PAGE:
This upcoming holiday season will be ripe with challenges for facilities managers, who will be dealing with a labor shortage that will prove to be problematic not only for regular staffing but also for contract maintenance service providers and skilled tradespeople. From multi-location restaurants and retail chains to distribution and fulfillment centers, operational managers need to be ready to keep their facilities prepared and productive.
With potential workers staying at home due to COVID concerns or because of unemployment insurance, keeping facilities staffed has probably never been so tough. And service contractors—the men and women who install, maintain, and repair the systems that are important to keeping a facility humming—are going to be harder to come by than usual during the holidays.
It’s unsettling to think about our businesses being interrupted for many hours or even days at a time. Consider that recent studies show that many, if not most, facilities managers outsource tasks such as roof maintenance, repairs of water and fire damage, and pest control. Yet, as the late President John F. Kennedy once pointed out, the Chinese character for the word “crisis” entails two brush strokes, which inspired him to say, “In a crisis, be aware of the danger—but recognize the opportunity.”
With that in mind, facilities managers should view the labor shortage—which may be permanent—as an opportunity to improve the fitness of their operation, enabling them to reasonably meet any challenge without skipping a beat this holiday season, as well as the years ahead. Here are three best practices for them to follow:
1. Lean into Data Platforms
Data should be a facilities manager’s lifeblood for getting prepared. If conveyor belts are down, products cannot get packaged and shipped. If the air conditioning or heating system is on the fritz, your store may not be able to open and your warehouse workers certainly won’t be comfortable enough to maintain regular productivity. You get the picture.
So, facilities managers need to lean into data analytics that are both predictive and prescriptive in the maintenance cycle so they know a machinery repair or an HVAC service call is forthcoming. Digital tools, some even driven by artificial intelligence, are out there to make such predictions.
The quality of the work you pay for is also incredibly important, of course. Facilities managers need to choose contractors for repairs and other services based on the empirical, measured quality of work, speed or expertise—and not just convenience. And data can provide that forward-thinking intelligence. All told, data helps facilities managers be proactive instead of reactive for when problems arise.
What’s more, data-driven facilities management is a trend that’s only growing: An MHI-Deloitte study found 45% of companies are currently using inventory and networking optimization tools, up from 40% from last year—and tied with artificial intelligence as the largest technology use jump in the research. Further, it’s a trend that today’s best facilities managers cannot afford to fall behind on.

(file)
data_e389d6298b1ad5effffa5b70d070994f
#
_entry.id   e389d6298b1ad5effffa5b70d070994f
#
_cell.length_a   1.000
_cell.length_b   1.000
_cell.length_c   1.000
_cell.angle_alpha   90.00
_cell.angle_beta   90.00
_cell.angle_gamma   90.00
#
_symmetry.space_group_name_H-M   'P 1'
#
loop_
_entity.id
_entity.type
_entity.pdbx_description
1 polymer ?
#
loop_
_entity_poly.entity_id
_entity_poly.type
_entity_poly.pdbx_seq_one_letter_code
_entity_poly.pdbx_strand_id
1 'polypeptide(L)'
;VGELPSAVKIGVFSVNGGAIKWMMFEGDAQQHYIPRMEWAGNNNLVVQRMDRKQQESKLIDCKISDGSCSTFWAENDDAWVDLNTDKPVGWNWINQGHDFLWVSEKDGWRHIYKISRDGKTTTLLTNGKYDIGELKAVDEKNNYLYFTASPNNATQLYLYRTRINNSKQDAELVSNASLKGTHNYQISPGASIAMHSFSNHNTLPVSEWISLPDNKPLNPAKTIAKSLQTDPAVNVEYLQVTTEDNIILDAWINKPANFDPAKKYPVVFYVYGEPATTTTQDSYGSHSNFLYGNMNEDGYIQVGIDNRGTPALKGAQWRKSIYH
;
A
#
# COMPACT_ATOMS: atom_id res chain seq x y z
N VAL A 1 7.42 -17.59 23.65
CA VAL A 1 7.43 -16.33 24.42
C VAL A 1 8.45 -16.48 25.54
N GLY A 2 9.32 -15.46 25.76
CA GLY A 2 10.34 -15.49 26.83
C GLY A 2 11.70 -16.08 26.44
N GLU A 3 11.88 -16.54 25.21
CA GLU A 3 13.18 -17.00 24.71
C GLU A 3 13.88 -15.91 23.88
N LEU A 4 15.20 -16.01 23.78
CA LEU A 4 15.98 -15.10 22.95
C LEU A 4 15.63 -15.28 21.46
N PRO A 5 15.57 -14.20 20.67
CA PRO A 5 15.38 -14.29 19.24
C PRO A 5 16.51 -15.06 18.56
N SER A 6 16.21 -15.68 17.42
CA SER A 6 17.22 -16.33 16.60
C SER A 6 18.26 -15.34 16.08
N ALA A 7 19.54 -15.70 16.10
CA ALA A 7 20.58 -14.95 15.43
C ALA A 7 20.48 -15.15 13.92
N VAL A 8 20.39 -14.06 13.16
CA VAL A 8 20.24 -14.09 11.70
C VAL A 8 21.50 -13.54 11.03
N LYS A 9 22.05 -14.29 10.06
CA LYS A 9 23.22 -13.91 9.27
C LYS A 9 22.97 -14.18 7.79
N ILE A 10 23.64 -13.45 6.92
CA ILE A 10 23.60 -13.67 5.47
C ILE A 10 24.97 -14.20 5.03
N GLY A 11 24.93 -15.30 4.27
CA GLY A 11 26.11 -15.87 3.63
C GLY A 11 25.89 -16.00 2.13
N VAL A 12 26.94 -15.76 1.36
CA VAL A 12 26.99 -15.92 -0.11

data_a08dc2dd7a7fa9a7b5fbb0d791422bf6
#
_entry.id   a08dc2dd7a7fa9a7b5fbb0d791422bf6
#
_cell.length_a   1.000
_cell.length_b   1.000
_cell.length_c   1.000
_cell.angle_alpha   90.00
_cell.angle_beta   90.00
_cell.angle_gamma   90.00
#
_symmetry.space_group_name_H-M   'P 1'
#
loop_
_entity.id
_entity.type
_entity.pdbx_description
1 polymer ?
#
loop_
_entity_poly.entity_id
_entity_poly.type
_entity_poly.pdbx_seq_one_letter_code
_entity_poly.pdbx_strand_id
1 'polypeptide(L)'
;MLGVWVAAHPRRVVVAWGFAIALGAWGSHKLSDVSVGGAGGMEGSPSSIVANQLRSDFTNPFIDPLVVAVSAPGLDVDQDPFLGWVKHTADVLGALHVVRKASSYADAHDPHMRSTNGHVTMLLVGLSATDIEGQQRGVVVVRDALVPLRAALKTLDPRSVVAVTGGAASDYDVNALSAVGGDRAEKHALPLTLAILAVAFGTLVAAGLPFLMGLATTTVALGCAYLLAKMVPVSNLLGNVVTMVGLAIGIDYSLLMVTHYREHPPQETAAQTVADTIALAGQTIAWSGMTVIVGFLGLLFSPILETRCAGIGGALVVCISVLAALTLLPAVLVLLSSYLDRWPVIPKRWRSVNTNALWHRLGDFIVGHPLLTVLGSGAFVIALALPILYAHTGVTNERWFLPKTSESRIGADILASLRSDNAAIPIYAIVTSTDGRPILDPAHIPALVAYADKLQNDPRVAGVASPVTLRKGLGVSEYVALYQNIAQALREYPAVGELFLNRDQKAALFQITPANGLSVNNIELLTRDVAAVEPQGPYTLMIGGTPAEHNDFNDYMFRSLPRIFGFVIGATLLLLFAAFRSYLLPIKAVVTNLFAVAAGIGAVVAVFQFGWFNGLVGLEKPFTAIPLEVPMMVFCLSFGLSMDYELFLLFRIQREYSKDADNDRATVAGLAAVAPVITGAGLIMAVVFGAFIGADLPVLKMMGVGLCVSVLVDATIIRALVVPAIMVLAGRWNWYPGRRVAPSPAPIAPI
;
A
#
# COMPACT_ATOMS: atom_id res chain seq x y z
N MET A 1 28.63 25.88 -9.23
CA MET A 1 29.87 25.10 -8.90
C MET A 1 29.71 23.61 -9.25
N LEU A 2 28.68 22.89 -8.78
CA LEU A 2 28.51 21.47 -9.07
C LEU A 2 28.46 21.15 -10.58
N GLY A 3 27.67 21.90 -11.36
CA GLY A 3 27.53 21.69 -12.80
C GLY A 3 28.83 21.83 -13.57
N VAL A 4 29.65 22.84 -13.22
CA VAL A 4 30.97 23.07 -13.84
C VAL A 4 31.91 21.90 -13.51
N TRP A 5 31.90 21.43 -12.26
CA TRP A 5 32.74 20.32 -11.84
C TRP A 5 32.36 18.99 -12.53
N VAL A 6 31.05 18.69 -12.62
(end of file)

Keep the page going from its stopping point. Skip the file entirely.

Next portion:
2. Regularly Audit Facility Equipment
Next, create a system that allows your team to actively track the condition, age, and performance level of every piece of equipment that’s important to your facility. This system can act like a data feed that augments your predictive maintenance intelligence, keeping your team ready for what’s likely next on the repairs or replacement front. And it will give facilities managers an aerial perspective that lets them plan and, again, be proactive rather than reactive.
Since it’s not going to be easy to find service providers during the holidays, this equipment-auditing system will give facilities managers the best chance to keep the business productive even if hiccups come about. It will help in the coming months and well thereafter.
3. Create a Preventative Maintenance Checklist
So, now you are committed to data and a proactive process that reduces the likelihood you won’t be able to get your maintenance or repairs accomplished by a third party this holiday season. Yet, more forward-thinking work can be done.
Another crucial step you should take is to create a preventative maintenance checklist, which will help you avoid scrambling to look for repairs and/or installation help. This checklist should include ideas such as:
- locking in longer-term deals and committed capacity with quality service providers;
- automating planned maintenance; and
- evaluating the performance of equipment through instrumentation testing.
In closing, each of these best practices can help facilities managers get through the holidays without being overly impacted by a looming lack of labor. Good help is hard to find, especially in a pinch, but it’s always better, of course, if you predict ahead of time what you’ll need and be prepared.